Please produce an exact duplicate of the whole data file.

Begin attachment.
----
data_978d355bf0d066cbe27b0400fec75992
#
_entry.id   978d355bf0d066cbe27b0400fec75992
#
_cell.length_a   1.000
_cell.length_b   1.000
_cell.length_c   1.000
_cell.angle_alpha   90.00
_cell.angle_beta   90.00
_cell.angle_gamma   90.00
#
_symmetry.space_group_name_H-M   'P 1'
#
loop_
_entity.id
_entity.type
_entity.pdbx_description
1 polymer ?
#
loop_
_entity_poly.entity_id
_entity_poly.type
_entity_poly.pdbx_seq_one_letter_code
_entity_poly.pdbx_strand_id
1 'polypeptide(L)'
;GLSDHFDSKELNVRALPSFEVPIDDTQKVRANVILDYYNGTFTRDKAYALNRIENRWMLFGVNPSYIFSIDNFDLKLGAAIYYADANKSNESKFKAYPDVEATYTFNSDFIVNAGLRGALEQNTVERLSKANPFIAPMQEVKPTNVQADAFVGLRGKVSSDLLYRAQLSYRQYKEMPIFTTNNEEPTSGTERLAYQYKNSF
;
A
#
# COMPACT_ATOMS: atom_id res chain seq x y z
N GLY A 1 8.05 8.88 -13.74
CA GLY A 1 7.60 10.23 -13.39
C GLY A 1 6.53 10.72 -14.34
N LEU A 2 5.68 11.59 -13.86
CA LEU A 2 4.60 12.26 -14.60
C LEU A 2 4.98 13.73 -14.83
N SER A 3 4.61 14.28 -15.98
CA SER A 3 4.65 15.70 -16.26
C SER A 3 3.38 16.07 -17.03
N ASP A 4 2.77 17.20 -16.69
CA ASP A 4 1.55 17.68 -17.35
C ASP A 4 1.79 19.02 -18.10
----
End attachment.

data_978d355bf0d066cbe27b0400fec75992
#
_entry.id   978d355bf0d066cbe27b0400fec75992
#
_cell.length_a   1.000
_cell.length_b   1.000
_cell.length_c   1.000
_cell.angle_alpha   90.00
_cell.angle_beta   90.00
_cell.angle_gamma   90.00
#
_symmetry.space_group_name_H-M   'P 1'
#
loop_
_entity.id
_entity.type
_entity.pdbx_description
1 polymer ?
#
loop_
_entity_poly.entity_id
_entity_poly.type
_entity_poly.pdbx_seq_one_letter_code
_entity_poly.pdbx_strand_id
1 'polypeptide(L)'
;GLSDHFDSKELNVRALPSFEVPIDDTQKVRANVILDYYNGTFTRDKAYALNRIENRWMLFGVNPSYIFSIDNFDLKLGAAIYYADANKSNESKFKAYPDVEATYTFNSDFIVNAGLRGALEQNTVERLSKANPFIAPMQEVKPTNVQADAFVGLRGKVSSDLLYRAQLSYRQYKEMPIFTTNNEEPTSGTERLAYQYKNSF
;
A
#
# COMPACT_ATOMS: atom_id res chain seq x y z
N GLY A 1 8.05 8.88 -13.74
CA GLY A 1 7.60 10.23 -13.39
C GLY A 1 6.53 10.72 -14.34
N LEU A 2 5.68 11.59 -13.86
CA LEU A 2 4.60 12.26 -14.60
C LEU A 2 4.98 13.73 -14.83
N SER A 3 4.61 14.28 -15.98
CA SER A 3 4.65 15.70 -16.26
C SER A 3 3.38 16.07 -17.03
N ASP A 4 2.77 17.20 -16.69
CA ASP A 4 1.55 17.68 -17.35
C ASP A 4 1.79 19.02 -18.10